SINGER SONGWRITER WHAT IS YOUR “ELEVATOR PITCH”?
(An elevator pitch is an overview of an idea, product, service, project, person, or other Solution and is designed to just get a conversation started.)
Maybe you’re wondering why I’m writing this article. You’re not a salesperson, why do you need an Elevator Pitch. Well the truth is that you are a salesperson and you are trying to sell yourself. You’re applying for a “new job”, selling yourself or your songs to someone of influence.
Whenever you attend a songwriting workshop, conference or performance event, there is a great chance of seeing someone there that you feel might get you that record deal or first big song cut. And being the great networker that I’m sure you are, you will want to go up and introduce yourself and make a pitch.
By having put some thought into your Elevator Pitch well in to advance, you’ll feel more confident about what to say, what not to say, and how to make the most of your opportunity. Right now is a great time to start working on it.
WHAT MAKES A GOOD SINGER SONGWRITER ELEVATOR PITCH:
- Should be only 30-45 seconds in length. Time yourself.
- Introduce yourself by first name only
- If appropriate, say where you are from. (ex: I’m here today from Boston)
- Use their name.
- Be appreciative and complementary. Always be real and not cheesy.
- End your Pitch on a note that invites them to ask you a question or to make a comment that would allow you to respond.
- The ultimate purpose of your pitch is to initiate further dialog.
YOU: Hi, Ms. Music Publisher. I’m Steve and I’m here at the workshop today from Boston. I just wanted to say that you made some really wonderful points in your talk this afternoon. I especially enjoyed hearing your perspective on the proper labeling of your CD. There were some great points that I’ve never heard made before.
PUBLISHER: Well thank you Steve. I appreciate you saying that. What points stood out for you?
WHAT MAKES A BAD SINGER SONGWRITER ELEVATOR PITCH:
- Trying to give them a CD. Your goal is for them to ask for one.
- Talking only about yourself and in a manner that suggests that you are awesome and they should beg to hear your songs
- Telling them how many songs you’ve written. Quantity does not translate to quality
- Telling them you have written a hit song and you just need someone to believe in you.
- Making statements that show that you don’t understand the music business at all. LEARN IT! (ex. – I’m trying to sell a song)
- In Nashville, we have a terming that describes the act of being presumptuous, pushy, obnoxious and with CD in hand – we call that Gherming.
WHAT IS A GOOD DELIVERY OF YOUR SINGER SONGWRITER ELEVATOR PITCH:
- Smile, look them in the eye and shake their hand of possible
- State their name as you introduce yourself
- Make your 30-45 second pitch then shut up and give them a chance to respond
- Be humble but confident.
- If they simply say “thanks”, make one more short statement. If there is no good response then say thank you again and leave. Likely you’ll see them again in the future
- Assess your surroundings. If noisy, be sure you speak up. If the room is quiet and hushed, then you should be as well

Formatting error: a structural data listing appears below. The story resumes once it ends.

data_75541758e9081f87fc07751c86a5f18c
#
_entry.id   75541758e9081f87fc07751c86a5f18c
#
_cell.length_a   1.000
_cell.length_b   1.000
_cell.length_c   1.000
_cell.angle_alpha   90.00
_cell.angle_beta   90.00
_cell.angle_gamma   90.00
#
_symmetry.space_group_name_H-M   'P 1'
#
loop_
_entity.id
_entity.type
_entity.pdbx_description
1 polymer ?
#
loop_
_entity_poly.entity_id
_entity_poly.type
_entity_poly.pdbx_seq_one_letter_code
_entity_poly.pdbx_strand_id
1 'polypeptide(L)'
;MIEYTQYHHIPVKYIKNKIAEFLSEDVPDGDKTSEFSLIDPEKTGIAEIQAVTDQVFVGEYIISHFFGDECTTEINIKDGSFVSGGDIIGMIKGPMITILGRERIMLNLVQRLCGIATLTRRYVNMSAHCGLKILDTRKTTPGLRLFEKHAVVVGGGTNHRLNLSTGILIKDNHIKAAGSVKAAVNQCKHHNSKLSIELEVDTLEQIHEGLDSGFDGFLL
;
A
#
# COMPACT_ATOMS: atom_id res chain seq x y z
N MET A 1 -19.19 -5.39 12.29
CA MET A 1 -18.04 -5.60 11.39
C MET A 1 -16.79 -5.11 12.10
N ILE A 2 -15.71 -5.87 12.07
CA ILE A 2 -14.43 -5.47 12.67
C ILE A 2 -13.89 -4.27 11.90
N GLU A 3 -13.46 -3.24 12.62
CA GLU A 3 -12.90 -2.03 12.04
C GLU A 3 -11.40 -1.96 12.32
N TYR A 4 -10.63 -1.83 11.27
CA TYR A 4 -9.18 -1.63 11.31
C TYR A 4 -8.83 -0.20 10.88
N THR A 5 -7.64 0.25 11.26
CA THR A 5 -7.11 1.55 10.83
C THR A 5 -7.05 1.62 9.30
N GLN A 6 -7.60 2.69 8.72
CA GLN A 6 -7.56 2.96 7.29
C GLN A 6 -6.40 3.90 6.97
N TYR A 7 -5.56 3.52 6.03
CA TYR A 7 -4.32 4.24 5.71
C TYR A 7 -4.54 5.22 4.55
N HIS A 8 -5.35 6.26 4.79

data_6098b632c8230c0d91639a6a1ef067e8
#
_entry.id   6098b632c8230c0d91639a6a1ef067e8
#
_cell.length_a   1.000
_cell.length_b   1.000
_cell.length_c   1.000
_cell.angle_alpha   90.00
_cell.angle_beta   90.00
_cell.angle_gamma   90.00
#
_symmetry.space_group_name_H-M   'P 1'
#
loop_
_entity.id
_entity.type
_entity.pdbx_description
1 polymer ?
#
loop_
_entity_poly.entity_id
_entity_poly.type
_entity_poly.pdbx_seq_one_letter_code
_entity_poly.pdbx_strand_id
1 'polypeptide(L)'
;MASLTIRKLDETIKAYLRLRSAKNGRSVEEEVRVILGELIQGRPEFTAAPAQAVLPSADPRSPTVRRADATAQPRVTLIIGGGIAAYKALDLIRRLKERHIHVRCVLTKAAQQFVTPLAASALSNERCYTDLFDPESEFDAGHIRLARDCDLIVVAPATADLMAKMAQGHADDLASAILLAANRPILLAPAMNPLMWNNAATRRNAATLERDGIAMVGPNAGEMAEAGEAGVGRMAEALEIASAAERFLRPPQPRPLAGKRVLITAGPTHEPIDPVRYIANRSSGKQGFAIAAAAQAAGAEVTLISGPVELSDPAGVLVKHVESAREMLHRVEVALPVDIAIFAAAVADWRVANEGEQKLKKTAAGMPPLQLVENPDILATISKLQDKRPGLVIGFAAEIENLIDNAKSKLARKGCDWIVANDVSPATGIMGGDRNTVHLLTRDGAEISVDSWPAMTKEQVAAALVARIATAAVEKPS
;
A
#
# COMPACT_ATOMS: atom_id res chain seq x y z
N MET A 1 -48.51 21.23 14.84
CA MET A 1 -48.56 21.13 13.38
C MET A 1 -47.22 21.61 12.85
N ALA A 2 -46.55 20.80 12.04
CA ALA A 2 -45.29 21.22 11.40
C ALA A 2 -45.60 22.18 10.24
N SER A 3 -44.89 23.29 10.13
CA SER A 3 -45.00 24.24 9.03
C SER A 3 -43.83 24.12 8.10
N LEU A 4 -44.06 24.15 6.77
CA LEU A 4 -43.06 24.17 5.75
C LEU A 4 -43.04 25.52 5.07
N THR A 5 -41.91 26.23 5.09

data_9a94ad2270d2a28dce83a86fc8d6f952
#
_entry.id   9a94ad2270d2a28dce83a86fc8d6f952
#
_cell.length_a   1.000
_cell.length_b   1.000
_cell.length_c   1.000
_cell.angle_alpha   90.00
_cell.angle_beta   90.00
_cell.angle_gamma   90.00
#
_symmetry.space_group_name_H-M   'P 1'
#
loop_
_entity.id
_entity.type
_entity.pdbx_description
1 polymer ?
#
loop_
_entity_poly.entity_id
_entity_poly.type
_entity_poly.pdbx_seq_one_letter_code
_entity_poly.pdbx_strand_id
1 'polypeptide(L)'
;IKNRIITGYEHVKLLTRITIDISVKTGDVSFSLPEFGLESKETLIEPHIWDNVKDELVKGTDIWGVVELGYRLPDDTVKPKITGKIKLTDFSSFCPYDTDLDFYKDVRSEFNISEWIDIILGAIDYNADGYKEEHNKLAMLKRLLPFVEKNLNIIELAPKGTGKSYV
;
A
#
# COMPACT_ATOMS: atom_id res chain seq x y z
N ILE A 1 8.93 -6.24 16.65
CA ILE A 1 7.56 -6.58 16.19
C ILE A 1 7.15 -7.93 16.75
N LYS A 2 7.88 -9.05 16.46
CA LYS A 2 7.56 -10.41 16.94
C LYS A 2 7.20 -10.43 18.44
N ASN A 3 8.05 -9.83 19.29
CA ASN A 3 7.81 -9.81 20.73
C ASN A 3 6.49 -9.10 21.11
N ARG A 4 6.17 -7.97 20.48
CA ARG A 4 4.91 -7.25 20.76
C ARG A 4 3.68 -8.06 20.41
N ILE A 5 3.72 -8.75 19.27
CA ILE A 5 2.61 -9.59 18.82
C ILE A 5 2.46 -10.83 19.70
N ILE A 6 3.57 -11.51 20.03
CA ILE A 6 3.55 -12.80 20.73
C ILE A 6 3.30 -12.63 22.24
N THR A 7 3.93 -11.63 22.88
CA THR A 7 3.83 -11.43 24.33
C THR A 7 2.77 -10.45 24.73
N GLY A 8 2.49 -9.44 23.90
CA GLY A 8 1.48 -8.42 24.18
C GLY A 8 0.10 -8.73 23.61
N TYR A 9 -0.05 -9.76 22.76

AFTER THE PITCH :
Hopefully after you’ve delivered your Elevator Pitch, the dialog will continue. Maybe they will ask questions about you.
- Do not lie or embellish. If their BS meter goes off, the conversation is over.
- Never complain about the music industry or the people in it.
- If you feel compelled to name drop, make sure it’s very discrete. Never drop a name by saying something like, “ You know my friend ______, don’t you?”
ESSENTIALS TO HAVE ON STANDBY:
- Always have a business card with all of your information.
- Be sure your card has a link to where they can hear some of your music.
- Don’t lie or brag on your card.
- It’s a plus to have a quality picture of yourself on the card so when they look at it later they will remember talking with you. And if you pulled off great delivery of your Elevator Pitch, they will remember you positively and hopefully not toss it
- Have a CD handy but do not pull it out unless they ask for it. Make sure it’s well packaged and has all your contact info printed on it. Make sure your recordings sound as professional as possible. Amateur recordings can “end the game”.
You are a creative person, so I’m sure you will come up with some great ideas. By spending some time now working on your singer songwriter Elevator Pitch, you won’t be caught off guard if a great opportunity should present itself. Rehearse it in front of a mirror and write several different versions.
If you are attending a workshop where Ms Song Publisher is the guest speaker, do some research before hand. After you’ve delivered that great Elevator Pitch and the conversation has been initiated, you want to be able to follow through. A nice, knowledgeable comment goes a long way to keeping the conversational flow going.
Truth is, you never know when you might run into that person who can help you. Be prepared!
SUSAN TUCKER IS THE ARTIST PROJECT MANAGER AT KIM COPELAND PRODUCTIONS. SHE WORKS WITH ARTIST CLIENTS TO GET ALL THE T’S CROSSED AND THE I’S DOTTED FOR LAUNCHING AND PROMOTING THEIR CD PROJECTS. KCP KNOWS THAT FANTASTIC MUSIC IS JUST THE START TO A SUCCESSFUL CAREER.
FB – @producerkim